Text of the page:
Panthers quarterback Cam Newton has cut down on turnovers this season. (Kevin C. Cox / Getty Images)
The Panthers were the surprise of the NFC, winning the South and earning their first playoff bid since 2008.
That magical run continues Sunday when they host the 49ers in the divisional playoffs.
But however far Carolina advances in the postseason, its turnaround is proof that a team like Detroit can get over the proverbial hump in one season.
For the Panthers, a confident coach, a talented and improving quarterback and bruising defense led to the turnaround, but there were several bumps and bruises along the way.
Since coach Ron Rivera took over in 2011, the Panthers have steadily improved. They were 2-14 in 2010, 6-10 in 2011 and 7-9 last season. But after a 1-3 start this year, Rivera was on the hot seat.
Then, the Panthers flipped a switch and took on the mentality of their coach, a Bears linebacker from 1984-92.
“The Panthers play like a team whose head coach was a lunch-pail linebacker,” CBS analyst and former NFL offensive lineman Dan Dierdorf said during a conference call.
After a 22-6 loss to the Cardinals in Week 5, the Panthers crushed the Vikings, 35-10. And when they went for two fourth downs on the opening drive, which ended in a touchdown, Rivera earned the nickname “Riverboat Ron.”
The victory kicked off an eight-game winning streak, which included a 10-9 upset in San Francisco in Week 10 and a Monday night victory over New England the following week. The Panthers won 11 of 12 to end the regular season, including a 17-13 victory over the Saints in Week 16 that put them in position to win the NFC South a week later.
“Everyone knew we were better than 1-3 and we’d let teams beat us, rather than lost to them,” left tackle Jordan Gross told the Charlotte (N.C.) Observer. “There’s a lot of speeches and a lot of things said throughout the year. Sometimes the right mood strikes you and you say something that’s believable and authentic, and that was the time for me.
“But that’s not what turned the season around. What turned the season around was guys believing in ourselves.”
It helped that several players who suddenly believed in themselves were immensely talented.
The Panthers found their franchise quarterback in the 2011 draft, selecting Auburn’s Cam Newton No. 1 overall. They grabbed their middle linebacker, all-pro Luke Kuechly, in the first round in 2012, and defensive tackles Star Lotulelei (first round) and Kawann Short (second round) in 2013.
The Lions, too, have added talent in the early rounds of recent drafts — quarterback Matthew Stafford in 2009, all-pro defensive tackle Ndamukong Suh in 2010, defensive tackle Nick Fairley in 2011, left tackle Riley Reiff in 2012, and defensive end Ziggy Ansah and right guard Larry Warford in 2013.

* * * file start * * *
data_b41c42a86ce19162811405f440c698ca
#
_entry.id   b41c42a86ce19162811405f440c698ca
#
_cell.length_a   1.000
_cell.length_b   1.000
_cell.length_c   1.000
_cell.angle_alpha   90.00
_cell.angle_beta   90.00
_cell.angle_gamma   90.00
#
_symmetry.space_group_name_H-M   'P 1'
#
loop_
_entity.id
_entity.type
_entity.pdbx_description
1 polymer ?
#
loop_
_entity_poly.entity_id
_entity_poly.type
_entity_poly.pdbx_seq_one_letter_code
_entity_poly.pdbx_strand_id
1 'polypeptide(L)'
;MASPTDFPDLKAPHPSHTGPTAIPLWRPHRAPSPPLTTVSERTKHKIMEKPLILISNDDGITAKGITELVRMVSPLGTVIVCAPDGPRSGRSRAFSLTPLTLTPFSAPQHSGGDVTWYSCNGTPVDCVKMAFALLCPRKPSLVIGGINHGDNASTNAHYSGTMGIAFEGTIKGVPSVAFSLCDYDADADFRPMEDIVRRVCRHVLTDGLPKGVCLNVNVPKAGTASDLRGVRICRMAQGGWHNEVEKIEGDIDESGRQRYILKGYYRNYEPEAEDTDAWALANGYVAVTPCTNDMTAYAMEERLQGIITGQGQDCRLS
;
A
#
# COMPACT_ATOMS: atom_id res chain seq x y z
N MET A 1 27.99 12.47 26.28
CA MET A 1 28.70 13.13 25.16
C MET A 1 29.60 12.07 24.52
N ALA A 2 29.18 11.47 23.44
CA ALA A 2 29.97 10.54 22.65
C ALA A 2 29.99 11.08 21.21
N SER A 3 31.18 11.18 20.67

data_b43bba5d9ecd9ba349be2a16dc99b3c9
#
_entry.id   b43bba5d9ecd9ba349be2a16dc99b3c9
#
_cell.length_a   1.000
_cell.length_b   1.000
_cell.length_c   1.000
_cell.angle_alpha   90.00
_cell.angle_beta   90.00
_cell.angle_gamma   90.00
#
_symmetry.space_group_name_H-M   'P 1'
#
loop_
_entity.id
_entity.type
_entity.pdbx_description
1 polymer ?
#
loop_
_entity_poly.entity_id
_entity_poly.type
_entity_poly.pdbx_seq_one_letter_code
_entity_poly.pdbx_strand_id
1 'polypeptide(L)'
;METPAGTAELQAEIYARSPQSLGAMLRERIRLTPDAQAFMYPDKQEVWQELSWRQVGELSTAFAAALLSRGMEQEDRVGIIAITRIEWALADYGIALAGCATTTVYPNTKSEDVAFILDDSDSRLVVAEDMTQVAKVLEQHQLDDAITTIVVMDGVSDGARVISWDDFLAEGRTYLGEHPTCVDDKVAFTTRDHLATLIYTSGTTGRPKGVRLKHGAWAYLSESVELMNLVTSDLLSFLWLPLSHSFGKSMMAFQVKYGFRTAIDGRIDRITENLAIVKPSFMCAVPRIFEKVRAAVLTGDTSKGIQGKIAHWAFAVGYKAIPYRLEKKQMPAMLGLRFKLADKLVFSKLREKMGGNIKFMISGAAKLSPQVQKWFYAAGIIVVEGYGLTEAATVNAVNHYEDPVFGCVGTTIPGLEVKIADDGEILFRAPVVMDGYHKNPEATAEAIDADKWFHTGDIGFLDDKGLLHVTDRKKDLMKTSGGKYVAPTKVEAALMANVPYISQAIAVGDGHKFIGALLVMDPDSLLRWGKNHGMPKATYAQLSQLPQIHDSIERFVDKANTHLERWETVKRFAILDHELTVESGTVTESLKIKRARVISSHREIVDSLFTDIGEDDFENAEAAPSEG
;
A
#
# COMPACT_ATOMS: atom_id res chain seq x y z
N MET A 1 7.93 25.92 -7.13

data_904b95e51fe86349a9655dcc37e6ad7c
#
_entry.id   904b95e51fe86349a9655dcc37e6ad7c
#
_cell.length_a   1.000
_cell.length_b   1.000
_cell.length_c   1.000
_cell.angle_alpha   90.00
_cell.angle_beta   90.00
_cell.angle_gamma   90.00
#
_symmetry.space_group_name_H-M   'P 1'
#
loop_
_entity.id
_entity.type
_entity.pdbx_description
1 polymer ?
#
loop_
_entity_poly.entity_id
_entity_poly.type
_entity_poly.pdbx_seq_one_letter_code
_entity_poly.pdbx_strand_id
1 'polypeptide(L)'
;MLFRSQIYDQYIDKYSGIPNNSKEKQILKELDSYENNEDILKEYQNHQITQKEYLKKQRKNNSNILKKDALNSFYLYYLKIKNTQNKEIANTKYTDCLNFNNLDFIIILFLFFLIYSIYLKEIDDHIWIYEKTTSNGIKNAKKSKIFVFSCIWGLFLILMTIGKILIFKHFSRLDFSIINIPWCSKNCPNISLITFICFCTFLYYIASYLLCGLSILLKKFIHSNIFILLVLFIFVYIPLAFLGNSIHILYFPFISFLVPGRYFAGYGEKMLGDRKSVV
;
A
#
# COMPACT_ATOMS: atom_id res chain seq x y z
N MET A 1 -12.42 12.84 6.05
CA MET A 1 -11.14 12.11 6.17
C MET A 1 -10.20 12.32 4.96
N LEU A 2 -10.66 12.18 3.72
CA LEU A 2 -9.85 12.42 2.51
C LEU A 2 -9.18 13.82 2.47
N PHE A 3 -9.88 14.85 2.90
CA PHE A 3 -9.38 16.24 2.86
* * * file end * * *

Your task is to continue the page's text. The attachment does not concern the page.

But the difference between the Panthers and Lions this season is Carolina’s talented pieces all worked in harmony while Detroit, according to running back Reggie Bush, lacked the necessary chemistry.
The Panthers defense ranked second in yards allowed, up from 10th in 2012, and led the NFL with 60 sacks. Defensive end Greg Hardy, a sixth-rounder in 2010, led the team with 15 sacks, and defensive end Charles Johnson, a seven-year veteran, had 11. And, all the pressure helped the Panthers intercept 20 passes, tied for fifth in the league.
On offense, Newton took another step forward, setting career highs in completion percentage, touchdown passes and passer rating. And though he had the lowest rushing totals of his three seasons, he added 585 rushing yards and six touchdowns.
Newton also limited the turnovers with 13 interceptions and one lost fumble.
“There’s no bells and whistles to that football team,” CBS analyst and former NFL quarterback Phil Simms said during a conference call. “It’s old fashioned. (Newton) might be in the shotgun. He might run it a little. But it’s, by NFL standards, a simple offense; not a lot of plays, not trying to trick people.
“It’s Cam Newton making physical plays. Rip the ball in there, make this throw, 20 yards down the field throw it between two guys and stick it to the receiver, and it fits him well. That’s why he doesn’t make a lot of mistakes.”
But, Newton isn’t ready to call this season a success yet.
“Everyone talks about the great season that myself and others have had,” Newton told the Panthers website. “But we all come to each other and say, ‘There’s nothing worth mentioning unless we have something that we can all share with each other for years and years to come.’ ”
“Those things that I really want, that everyone has set forth for this season, are all in reach.”